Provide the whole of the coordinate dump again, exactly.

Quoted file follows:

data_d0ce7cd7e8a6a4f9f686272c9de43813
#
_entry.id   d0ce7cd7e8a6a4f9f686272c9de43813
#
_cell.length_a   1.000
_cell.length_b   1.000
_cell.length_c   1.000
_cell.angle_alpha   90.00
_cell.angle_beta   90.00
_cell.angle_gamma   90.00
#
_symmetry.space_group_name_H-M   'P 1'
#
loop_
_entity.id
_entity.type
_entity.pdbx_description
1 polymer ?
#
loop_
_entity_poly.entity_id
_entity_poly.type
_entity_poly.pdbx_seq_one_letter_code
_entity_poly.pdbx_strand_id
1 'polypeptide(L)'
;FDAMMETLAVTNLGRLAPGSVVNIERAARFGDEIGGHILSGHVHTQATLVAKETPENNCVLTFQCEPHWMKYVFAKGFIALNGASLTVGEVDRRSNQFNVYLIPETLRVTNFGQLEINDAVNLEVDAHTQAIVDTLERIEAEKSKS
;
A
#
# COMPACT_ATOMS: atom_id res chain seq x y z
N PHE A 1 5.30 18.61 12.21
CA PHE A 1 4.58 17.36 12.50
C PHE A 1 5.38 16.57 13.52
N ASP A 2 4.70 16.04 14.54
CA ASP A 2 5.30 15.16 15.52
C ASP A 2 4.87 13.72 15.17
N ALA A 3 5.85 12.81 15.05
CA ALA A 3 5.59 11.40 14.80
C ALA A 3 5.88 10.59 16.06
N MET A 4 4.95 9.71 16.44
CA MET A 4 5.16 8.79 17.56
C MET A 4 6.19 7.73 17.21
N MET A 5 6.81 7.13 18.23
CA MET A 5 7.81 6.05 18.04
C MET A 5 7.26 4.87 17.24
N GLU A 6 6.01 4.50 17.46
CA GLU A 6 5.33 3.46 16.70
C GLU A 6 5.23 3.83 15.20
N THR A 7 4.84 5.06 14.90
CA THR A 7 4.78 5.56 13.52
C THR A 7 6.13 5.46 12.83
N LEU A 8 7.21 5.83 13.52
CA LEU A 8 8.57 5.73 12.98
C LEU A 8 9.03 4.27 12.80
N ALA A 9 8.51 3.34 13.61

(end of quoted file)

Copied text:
data_d0ce7cd7e8a6a4f9f686272c9de43813
#
_entry.id   d0ce7cd7e8a6a4f9f686272c9de43813
#
_cell.length_a   1.000
_cell.length_b   1.000
_cell.length_c   1.000
_cell.angle_alpha   90.00
_cell.angle_beta   90.00
_cell.angle_gamma   90.00
#
_symmetry.space_group_name_H-M   'P 1'
#
loop_
_entity.id
_entity.type
_entity.pdbx_description
1 polymer ?
#
loop_
_entity_poly.entity_id
_entity_poly.type
_entity_poly.pdbx_seq_one_letter_code
_entity_poly.pdbx_strand_id
1 'polypeptide(L)'
;FDAMMETLAVTNLGRLAPGSVVNIERAARFGDEIGGHILSGHVHTQATLVAKETPENNCVLTFQCEPHWMKYVFAKGFIALNGASLTVGEVDRRSNQFNVYLIPETLRVTNFGQLEINDAVNLEVDAHTQAIVDTLERIEAEKSKS
;
A
#
# COMPACT_ATOMS: atom_id res chain seq x y z
N PHE A 1 5.30 18.61 12.21
CA PHE A 1 4.58 17.36 12.50
C PHE A 1 5.38 16.57 13.52
N ASP A 2 4.70 16.04 14.54
CA ASP A 2 5.30 15.16 15.52
C ASP A 2 4.87 13.72 15.17
N ALA A 3 5.85 12.81 15.05
CA ALA A 3 5.59 11.40 14.80
C ALA A 3 5.88 10.59 16.06
N MET A 4 4.95 9.71 16.44
CA MET A 4 5.16 8.79 17.56
C MET A 4 6.19 7.73 17.21
N MET A 5 6.81 7.13 18.23
CA MET A 5 7.81 6.05 18.04
C MET A 5 7.26 4.87 17.24
N GLU A 6 6.01 4.50 17.46
CA GLU A 6 5.33 3.46 16.70
C GLU A 6 5.23 3.83 15.20
N THR A 7 4.84 5.06 14.90
CA THR A 7 4.78 5.56 13.52
C THR A 7 6.13 5.46 12.83
N LEU A 8 7.21 5.83 13.52
CA LEU A 8 8.57 5.73 12.98
C LEU A 8 9.03 4.27 12.80
N ALA A 9 8.51 3.34 13.61